I wanted to open by comparing the excellence level of this film to another excellent (albeit utterly different) film, The Squid and the Whale, but I realized that in my holidaze torpor, I'd completely forgotten to write a review for it...along with Match Point, the Gay Cowboy Movie, and several popular books that other casual readers of communicatrix-dot-com could flame me about.
Perhaps I'll get around to that review someday; perhaps not. I fear part of what stops me from posting reviews is my tendency to prattle on. I fear another part of what stops me is my fear, funny, that. Even critiquing other people's work, I fear I'll never be good enough.
At any rate, The Matador is fun...and serious. It's breezy and rooted; it's formulaic and utterly surprising. It has that marvelous sense-of-place thing I love about my favorite flickeroos, along with beautiful photography, can't-catch-'em-doing-it acting and flawless dialogue.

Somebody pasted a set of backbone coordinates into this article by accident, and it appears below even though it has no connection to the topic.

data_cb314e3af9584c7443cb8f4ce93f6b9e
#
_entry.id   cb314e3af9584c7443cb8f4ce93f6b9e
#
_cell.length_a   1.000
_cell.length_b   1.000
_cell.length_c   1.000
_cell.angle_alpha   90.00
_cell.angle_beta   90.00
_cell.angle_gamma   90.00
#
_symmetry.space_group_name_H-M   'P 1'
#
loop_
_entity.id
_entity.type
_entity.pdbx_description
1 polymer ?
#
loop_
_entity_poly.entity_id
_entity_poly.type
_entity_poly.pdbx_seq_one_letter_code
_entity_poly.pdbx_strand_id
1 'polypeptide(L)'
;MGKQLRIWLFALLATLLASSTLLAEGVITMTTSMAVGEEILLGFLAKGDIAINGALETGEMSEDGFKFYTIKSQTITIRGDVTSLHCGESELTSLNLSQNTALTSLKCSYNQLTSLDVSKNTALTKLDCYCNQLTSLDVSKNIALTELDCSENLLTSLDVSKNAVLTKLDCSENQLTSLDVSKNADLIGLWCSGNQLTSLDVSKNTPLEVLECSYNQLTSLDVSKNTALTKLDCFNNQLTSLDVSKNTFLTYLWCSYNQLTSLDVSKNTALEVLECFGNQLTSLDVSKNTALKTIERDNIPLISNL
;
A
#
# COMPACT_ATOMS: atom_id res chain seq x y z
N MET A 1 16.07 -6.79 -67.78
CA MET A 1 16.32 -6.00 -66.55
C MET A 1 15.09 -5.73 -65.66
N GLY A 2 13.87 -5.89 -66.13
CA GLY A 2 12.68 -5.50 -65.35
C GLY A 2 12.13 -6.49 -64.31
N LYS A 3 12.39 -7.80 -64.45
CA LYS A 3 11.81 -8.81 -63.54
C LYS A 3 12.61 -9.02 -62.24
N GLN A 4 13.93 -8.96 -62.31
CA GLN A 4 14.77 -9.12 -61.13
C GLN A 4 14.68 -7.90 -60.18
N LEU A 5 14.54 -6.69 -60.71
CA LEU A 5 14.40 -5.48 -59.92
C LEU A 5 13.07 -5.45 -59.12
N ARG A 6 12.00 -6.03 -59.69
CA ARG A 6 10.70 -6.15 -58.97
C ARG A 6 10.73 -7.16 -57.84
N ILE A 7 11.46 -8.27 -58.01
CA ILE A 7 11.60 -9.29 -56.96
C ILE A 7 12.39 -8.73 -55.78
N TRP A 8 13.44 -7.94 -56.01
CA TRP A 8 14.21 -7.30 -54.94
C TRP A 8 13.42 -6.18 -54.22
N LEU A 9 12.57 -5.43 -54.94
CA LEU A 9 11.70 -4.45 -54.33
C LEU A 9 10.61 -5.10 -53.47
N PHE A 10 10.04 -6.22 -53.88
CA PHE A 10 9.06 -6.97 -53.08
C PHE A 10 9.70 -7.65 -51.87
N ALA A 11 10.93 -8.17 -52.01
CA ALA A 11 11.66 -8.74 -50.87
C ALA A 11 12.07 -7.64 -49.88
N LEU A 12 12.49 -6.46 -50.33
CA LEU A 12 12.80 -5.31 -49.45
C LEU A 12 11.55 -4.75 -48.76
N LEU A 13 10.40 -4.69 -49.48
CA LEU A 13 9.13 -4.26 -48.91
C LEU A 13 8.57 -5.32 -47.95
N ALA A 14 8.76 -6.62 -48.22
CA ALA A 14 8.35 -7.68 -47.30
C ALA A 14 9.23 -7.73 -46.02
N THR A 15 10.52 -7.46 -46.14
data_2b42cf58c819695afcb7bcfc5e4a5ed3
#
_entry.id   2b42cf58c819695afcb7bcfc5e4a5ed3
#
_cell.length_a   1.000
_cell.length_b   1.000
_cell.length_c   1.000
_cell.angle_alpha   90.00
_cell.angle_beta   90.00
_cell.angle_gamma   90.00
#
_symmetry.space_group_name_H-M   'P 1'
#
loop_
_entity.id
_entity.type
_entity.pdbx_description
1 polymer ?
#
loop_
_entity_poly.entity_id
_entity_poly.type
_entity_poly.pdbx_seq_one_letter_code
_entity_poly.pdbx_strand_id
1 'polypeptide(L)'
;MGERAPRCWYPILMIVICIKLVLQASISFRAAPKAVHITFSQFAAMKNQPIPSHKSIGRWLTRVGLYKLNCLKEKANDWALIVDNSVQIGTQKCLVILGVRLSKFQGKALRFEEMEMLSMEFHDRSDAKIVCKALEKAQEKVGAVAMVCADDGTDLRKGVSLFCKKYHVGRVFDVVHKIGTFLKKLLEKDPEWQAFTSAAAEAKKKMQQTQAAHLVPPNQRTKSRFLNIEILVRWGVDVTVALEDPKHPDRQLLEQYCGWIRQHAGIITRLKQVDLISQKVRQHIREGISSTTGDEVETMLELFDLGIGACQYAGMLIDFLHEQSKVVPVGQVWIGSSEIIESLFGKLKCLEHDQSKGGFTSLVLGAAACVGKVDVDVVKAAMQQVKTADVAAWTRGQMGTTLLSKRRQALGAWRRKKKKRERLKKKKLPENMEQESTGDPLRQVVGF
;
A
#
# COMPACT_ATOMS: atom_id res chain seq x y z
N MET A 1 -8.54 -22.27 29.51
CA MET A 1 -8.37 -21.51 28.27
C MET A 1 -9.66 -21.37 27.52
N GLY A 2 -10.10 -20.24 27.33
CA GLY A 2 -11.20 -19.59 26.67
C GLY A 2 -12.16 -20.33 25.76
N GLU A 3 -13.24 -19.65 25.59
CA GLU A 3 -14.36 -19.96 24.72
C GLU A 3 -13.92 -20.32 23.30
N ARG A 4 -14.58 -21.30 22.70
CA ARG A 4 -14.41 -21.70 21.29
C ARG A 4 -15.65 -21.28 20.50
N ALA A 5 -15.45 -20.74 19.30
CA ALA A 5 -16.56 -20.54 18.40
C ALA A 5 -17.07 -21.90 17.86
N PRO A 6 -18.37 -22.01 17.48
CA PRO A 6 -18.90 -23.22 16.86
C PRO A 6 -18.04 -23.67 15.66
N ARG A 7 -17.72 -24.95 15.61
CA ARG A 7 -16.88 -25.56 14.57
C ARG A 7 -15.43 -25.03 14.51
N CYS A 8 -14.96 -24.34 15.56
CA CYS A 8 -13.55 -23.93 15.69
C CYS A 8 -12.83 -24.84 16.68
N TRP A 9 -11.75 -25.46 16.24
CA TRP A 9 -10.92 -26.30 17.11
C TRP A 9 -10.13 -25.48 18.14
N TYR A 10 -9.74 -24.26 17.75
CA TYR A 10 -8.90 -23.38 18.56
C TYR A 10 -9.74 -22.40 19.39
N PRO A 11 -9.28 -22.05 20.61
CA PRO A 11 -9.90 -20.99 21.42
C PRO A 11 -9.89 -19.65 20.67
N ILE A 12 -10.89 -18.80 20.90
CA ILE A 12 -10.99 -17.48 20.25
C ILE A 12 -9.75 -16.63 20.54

What it doesn't have going for it (much like The Squid and the Whale and Match Point) is a good title. Bullfighting?! Bleh. There is, however, precious little bullfighting that takes place in The Matador, and I was able to spend most of its screentime refreshing myself in the fabulous powder room of the new Century City Theatres. Frankly, I'm having problems with the metaphorical aspect of matadors and this film. Yeah, yeah, I'm sure that hired killing and hired bull-killing have a lot in common. There's the, um, killing thing. And the exotic locales thing.
Really, I suppose the closest comparison is that matadors and hired assassins are an elite, and perhaps a dying breed, at least, when played with the style and wit of the former .007. (The gloriously-and-yet-never-boringly-middle-class-ness of Greg Kinnear and the always amazing Hope Davis go a long way towards setting that off.)
There is abundant wit and style to The Matador, but it's built upon a firm foundation of story and skill too rarely found these days.
Perhaps great, surprising film itself is the metaphor. So much of what we're subjected to as moviegoers is so...unsurprising. Clunky. Obvious. Modern-in-a-bad-way. The Matador, on the other hand, is both timely and a throwback, like most timeless things.
Image via The Sun-Times.com